The Effect of the Mediterranean Diet on Metabolic Health: A Systematic Review and Meta-Analysis of Controlled Trials in Adults.Nutrients. 2020 Oct 30; 12(11)N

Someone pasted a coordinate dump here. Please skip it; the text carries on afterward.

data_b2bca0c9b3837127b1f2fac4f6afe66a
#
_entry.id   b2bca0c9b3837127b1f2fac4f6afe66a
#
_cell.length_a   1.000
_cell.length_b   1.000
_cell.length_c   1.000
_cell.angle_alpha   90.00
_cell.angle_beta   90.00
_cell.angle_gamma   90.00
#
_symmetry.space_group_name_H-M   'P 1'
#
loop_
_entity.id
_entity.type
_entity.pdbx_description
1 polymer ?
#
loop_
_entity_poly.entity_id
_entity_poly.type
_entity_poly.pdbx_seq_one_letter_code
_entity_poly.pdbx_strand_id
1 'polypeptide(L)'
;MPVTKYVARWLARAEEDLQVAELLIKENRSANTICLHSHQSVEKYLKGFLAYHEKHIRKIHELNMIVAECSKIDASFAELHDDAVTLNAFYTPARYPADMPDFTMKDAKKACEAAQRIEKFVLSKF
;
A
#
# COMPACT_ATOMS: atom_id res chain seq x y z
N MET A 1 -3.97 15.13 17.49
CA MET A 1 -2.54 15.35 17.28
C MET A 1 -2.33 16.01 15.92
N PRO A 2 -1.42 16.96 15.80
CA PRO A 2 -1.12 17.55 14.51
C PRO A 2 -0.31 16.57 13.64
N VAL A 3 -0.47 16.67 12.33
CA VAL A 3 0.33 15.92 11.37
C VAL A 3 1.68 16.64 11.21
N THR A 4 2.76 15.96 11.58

The Mediterranean diet (MD) may provide metabolic benefits but no systematic review to date has examined its effect on a multitude of outcomes related to metabolic health. This systematic review with meta-analysis (International Prospective Register of Systematic Reviews, PROSPERO; number CRD42019141459) aimed to examine the MD's effect on metabolic syndrome (MetSyn) incidence, components and risk factors (primary outcomes), and incidence and/or mortality from MetSyn-related comorbidities and receipt of pharmacologic treatment for MetSyn components and comorbidities (secondary outcomes). We searched Pubmed, Embase, Cumulative Index to Nursing and Allied Health Literature (CINAHL), and Web of Science for controlled trials published until June 2019, comparing the MD with no treatment, usual care, or different diets in adults. Studies not published in English and not promoting the whole MD were excluded. Two authors independently extracted data and assessed risk of bias using the Cochrane Collaboration's and Risk of Bias in non-randomised studies (ROBINS-I) tools. Reporting followed the Preferred Reporting Items for Systematic Reviews and Meta-Analyses (PRISMA) guidelines. Random-effects meta-analyses, subgroup analyses and meta-regressions were performed, and heterogeneity was quantified using the I2 statistic. We identified 2654 reports and included 84 articles reporting 57 trials (n = 36,983). In random effects meta-analyses, the MD resulted in greater beneficial changes in 18 of 28 MetSyn components and risk factors (body weight, body mass index, waist circumference, systolic and diastolic blood pressure, glucose, insulin, homeostatic model assessment of insulin resistance (HOMA-IR) index, total-, low-density lipoprotein (LDL)- and high-density lipoprotein (HDL)-cholesterol, triglycerides, alanine transaminase, hepatic fat mass, C-reactive protein, interleukin-6, tumour necrosis factor-a, and flow-mediated dilatation) and lower risk of cardiovascular disease incidence (risk ratio (RR) = 0.61, 95% confidence intervals (CI) 0.42-0.80; I2 = 0%), and stroke (RR = 0.67, 95% CI 0.35-0.98; I2 = 0%). Only six studies reported effects on pharmacotherapy use, and pooled analysis indicated no differences between diet groups. Lack of consistency in comparator groups and other study characteristics across studies resulted in high heterogeneity for some outcomes, which could not be considerably explained by meta-regressions. However, a consistent direction of beneficial effect of the MD was observed for the vast majority of outcomes examined. Findings support MD's beneficial effect on all components and most risk factors of the MetSyn, in addition to cardiovascular disease and stroke incidence. More studies are needed to establish effects on other clinical outcomes and use of pharmacotherapy for MetSyn components and comorbidities. Despite the high levels of heterogeneity for some outcomes, this meta-analysis enabled the comparison of findings across studies and the examination of consistency of effects. The consistent direction of effect, suggesting the MD's benefits on metabolic health, supports the need to promote this dietary pattern to adult populations.